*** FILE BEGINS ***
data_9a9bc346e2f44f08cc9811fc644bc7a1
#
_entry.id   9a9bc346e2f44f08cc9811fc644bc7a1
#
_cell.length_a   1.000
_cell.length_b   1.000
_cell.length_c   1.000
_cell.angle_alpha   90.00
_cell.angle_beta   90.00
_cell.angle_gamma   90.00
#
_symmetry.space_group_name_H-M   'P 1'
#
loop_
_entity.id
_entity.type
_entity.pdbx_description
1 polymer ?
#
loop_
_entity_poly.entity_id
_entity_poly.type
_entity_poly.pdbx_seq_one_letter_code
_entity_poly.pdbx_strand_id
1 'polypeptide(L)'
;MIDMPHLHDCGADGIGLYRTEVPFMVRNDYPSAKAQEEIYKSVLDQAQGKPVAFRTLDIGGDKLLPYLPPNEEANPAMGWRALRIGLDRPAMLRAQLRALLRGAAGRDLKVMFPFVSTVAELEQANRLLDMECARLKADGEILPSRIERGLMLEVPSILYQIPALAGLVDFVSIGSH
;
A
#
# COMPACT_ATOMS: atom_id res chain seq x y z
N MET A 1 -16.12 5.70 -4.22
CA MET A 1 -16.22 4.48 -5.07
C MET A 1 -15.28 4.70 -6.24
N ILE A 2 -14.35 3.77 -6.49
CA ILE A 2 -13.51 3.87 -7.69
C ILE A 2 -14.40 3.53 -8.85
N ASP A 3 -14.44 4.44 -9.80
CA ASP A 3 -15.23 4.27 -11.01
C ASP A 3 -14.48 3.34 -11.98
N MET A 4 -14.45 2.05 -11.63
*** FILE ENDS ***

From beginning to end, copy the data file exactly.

data_9a9bc346e2f44f08cc9811fc644bc7a1
#
_entry.id   9a9bc346e2f44f08cc9811fc644bc7a1
#
_cell.length_a   1.000
_cell.length_b   1.000
_cell.length_c   1.000
_cell.angle_alpha   90.00
_cell.angle_beta   90.00
_cell.angle_gamma   90.00
#
_symmetry.space_group_name_H-M   'P 1'
#
loop_
_entity.id
_entity.type
_entity.pdbx_description
1 polymer ?
#
loop_
_entity_poly.entity_id
_entity_poly.type
_entity_poly.pdbx_seq_one_letter_code
_entity_poly.pdbx_strand_id
1 'polypeptide(L)'
;MIDMPHLHDCGADGIGLYRTEVPFMVRNDYPSAKAQEEIYKSVLDQAQGKPVAFRTLDIGGDKLLPYLPPNEEANPAMGWRALRIGLDRPAMLRAQLRALLRGAAGRDLKVMFPFVSTVAELEQANRLLDMECARLKADGEILPSRIERGLMLEVPSILYQIPALAGLVDFVSIGSH
;
A
#
# COMPACT_ATOMS: atom_id res chain seq x y z
N MET A 1 -16.12 5.70 -4.22
CA MET A 1 -16.22 4.48 -5.07
C MET A 1 -15.28 4.70 -6.24
N ILE A 2 -14.35 3.77 -6.49
CA ILE A 2 -13.51 3.87 -7.69
C ILE A 2 -14.40 3.53 -8.85
N ASP A 3 -14.44 4.44 -9.80
CA ASP A 3 -15.23 4.27 -11.01
C ASP A 3 -14.48 3.34 -11.98
N MET A 4 -14.45 2.05 -11.63